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Theor Appl Genet 90:1068–1073 Bishop EM (2003) In search of ancient Oregon: a geological and natural history. , Portland Brasier C (2000) The rise of the hybrid fungi. Nature 405:134–135 Brasier CM (1990) China and the origins of Dutch elm disease: an appraisal. Plant Pathol 39:5–16 Brasier CM (2008) The biosecurity threat to the UK and global environment from international trade in plants. Plant Pathol 57:792–808 Brasier CM, Buck KW (2001) Rapid evolutionary changes in a globally invading fungal pathogen (Dutch elm disease).
Were it not for ex situ cultivation, F. alatamaha would now be extinct. Speculation about the causes of the loss of the single, naturally occurring population abounds (Rowland 2006), and that speculation includes the introduction of novel pathogens. Small populations are notoriously susceptible to stochastic forces of extinction that might include pathogens (Rosenzweig 2001b), as we have also briefly 1 Fungal Pathogens of Plants in the Homogocene 25 discussed. This is a serious concern for Wollemia nobilis that lacks genetic variation (Peakall et al.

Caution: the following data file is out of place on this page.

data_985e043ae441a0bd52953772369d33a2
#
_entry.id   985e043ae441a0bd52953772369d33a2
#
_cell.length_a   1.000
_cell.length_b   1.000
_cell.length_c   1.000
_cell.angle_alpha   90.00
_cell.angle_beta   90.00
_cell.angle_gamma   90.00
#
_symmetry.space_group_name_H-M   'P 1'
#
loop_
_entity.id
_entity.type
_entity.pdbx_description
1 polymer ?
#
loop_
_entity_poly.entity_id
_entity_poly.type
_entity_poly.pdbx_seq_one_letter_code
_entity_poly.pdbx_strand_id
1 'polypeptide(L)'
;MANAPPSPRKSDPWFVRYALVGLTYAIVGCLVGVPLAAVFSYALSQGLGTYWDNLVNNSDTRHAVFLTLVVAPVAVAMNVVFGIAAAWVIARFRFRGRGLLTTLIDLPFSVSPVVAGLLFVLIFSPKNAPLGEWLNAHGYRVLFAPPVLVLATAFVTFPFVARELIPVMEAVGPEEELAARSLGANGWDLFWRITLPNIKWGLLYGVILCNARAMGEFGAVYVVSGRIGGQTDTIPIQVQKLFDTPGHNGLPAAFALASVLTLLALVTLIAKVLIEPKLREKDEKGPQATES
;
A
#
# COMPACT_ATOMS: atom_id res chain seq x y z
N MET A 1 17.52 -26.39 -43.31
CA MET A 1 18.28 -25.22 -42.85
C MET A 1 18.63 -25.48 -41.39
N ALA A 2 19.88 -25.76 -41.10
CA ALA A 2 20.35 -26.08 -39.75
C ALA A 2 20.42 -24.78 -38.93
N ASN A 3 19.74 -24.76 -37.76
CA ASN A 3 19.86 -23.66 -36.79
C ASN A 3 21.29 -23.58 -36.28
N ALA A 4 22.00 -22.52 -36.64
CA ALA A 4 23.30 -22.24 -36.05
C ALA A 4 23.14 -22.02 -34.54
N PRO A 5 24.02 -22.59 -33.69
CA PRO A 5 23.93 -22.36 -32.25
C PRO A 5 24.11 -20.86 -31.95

There are no doubt other examples, but in brief summary, deliberately introduced fungi represent just a tiny fraction of global, fungal diversity. 11 Inadvertent Co-Introductions of Fungi in Plants Brasier highlights the dangers of inadvertent introductions of fungi by the modern plant trade (Brasier 2008). Even trees “up to 10 m tall with large root balls attached” are being moved from one country to another. Homogenization of previously isolated fungal communities above and belowground is thought to be inevitable if this trade persists.